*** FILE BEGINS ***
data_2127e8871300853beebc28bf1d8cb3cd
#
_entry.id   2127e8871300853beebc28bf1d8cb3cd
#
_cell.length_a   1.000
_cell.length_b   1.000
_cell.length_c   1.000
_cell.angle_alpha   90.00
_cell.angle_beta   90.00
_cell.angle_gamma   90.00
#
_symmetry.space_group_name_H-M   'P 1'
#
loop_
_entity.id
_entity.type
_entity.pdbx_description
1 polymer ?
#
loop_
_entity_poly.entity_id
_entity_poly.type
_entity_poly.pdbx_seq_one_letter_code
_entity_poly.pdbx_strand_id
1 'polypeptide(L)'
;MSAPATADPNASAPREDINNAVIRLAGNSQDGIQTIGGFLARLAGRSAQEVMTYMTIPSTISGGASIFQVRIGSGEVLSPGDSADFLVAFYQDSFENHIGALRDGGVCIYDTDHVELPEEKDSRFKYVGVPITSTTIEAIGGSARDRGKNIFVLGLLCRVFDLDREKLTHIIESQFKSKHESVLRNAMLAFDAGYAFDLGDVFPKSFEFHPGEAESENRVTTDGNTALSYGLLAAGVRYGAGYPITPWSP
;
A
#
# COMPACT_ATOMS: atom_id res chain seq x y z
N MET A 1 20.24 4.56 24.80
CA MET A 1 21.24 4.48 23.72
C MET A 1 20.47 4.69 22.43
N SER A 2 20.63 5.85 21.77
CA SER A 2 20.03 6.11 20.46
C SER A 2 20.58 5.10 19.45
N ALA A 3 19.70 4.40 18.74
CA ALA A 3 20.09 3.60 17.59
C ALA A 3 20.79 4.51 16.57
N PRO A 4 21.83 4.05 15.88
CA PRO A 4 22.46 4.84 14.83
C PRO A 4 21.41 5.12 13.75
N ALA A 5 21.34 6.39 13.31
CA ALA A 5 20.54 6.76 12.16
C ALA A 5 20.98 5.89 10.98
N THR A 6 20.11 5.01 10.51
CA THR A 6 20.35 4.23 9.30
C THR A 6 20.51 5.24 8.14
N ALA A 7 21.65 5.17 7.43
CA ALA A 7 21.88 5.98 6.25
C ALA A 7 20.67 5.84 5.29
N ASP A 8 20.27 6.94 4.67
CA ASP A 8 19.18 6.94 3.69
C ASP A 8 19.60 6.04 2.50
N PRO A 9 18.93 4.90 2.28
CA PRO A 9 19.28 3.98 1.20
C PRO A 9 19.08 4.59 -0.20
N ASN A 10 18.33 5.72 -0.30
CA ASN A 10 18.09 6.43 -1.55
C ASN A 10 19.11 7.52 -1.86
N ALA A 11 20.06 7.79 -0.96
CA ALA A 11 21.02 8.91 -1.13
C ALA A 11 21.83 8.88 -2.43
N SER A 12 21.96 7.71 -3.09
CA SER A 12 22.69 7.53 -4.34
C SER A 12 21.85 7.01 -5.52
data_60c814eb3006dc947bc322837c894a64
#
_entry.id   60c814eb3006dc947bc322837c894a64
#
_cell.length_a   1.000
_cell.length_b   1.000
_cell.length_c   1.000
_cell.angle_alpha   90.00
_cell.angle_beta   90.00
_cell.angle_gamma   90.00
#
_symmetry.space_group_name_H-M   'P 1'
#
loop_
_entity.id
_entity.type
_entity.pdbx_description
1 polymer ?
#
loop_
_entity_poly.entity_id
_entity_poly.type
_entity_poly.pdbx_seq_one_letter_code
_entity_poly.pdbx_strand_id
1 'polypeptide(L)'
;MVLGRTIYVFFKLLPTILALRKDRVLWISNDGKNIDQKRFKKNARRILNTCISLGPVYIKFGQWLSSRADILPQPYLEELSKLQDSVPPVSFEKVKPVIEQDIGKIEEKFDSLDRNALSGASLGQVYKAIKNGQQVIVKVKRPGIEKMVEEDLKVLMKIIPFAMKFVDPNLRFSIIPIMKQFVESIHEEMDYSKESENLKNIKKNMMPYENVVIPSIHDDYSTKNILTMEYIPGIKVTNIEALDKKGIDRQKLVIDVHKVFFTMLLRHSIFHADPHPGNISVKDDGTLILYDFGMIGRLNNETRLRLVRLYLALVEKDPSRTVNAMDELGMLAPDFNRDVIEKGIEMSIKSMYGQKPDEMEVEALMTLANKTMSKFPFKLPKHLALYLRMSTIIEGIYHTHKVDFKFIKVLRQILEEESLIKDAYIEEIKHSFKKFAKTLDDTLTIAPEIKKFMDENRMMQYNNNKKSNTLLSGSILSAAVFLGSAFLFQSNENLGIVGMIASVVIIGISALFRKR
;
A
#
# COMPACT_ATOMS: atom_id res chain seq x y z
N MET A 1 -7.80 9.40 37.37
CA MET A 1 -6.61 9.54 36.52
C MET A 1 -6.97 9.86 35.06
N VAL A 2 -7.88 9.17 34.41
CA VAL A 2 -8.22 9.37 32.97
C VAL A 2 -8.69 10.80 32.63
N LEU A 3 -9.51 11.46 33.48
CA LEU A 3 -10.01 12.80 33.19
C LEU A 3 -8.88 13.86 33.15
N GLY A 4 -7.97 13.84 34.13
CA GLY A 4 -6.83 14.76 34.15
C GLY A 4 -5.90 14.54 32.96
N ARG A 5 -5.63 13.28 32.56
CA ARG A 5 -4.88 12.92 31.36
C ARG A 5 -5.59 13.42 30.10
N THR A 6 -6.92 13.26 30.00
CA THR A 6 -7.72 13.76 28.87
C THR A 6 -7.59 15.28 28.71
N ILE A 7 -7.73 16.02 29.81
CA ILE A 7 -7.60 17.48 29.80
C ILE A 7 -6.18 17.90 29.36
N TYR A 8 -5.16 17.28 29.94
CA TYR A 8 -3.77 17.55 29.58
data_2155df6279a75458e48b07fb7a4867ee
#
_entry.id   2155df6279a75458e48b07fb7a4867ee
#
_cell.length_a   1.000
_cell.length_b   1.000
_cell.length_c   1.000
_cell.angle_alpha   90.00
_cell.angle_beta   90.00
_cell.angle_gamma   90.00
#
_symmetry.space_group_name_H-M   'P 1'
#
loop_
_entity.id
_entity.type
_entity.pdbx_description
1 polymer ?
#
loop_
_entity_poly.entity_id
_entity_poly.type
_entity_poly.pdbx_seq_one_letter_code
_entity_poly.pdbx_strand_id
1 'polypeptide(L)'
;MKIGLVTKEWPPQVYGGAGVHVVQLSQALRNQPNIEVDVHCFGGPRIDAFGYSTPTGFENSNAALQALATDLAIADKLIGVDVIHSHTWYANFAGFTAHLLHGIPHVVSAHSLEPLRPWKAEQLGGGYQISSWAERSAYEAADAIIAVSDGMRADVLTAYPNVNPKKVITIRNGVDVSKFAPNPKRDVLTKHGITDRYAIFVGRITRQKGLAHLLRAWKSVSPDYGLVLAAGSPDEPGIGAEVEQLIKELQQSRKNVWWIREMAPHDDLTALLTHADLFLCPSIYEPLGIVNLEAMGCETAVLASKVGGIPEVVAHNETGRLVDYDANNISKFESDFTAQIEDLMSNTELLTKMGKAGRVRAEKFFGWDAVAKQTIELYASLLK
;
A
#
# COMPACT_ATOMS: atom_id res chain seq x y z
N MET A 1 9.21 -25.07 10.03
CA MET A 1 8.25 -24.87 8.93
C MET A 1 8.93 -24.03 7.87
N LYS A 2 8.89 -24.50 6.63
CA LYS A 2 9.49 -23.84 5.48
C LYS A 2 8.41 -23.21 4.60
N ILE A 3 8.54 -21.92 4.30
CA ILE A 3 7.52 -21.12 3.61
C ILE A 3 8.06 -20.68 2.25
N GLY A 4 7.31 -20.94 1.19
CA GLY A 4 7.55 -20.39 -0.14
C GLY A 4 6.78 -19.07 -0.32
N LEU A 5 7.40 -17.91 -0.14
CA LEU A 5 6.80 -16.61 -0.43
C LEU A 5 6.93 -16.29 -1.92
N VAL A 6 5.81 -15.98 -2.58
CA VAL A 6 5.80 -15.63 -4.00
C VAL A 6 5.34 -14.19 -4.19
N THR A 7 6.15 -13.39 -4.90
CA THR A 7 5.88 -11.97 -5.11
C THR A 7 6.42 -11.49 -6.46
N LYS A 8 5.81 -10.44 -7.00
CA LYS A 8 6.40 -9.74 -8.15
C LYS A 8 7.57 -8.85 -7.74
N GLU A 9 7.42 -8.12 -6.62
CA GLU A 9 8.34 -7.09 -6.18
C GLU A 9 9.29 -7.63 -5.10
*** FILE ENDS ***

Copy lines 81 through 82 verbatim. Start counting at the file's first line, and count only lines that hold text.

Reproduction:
_entity.id
_entity.type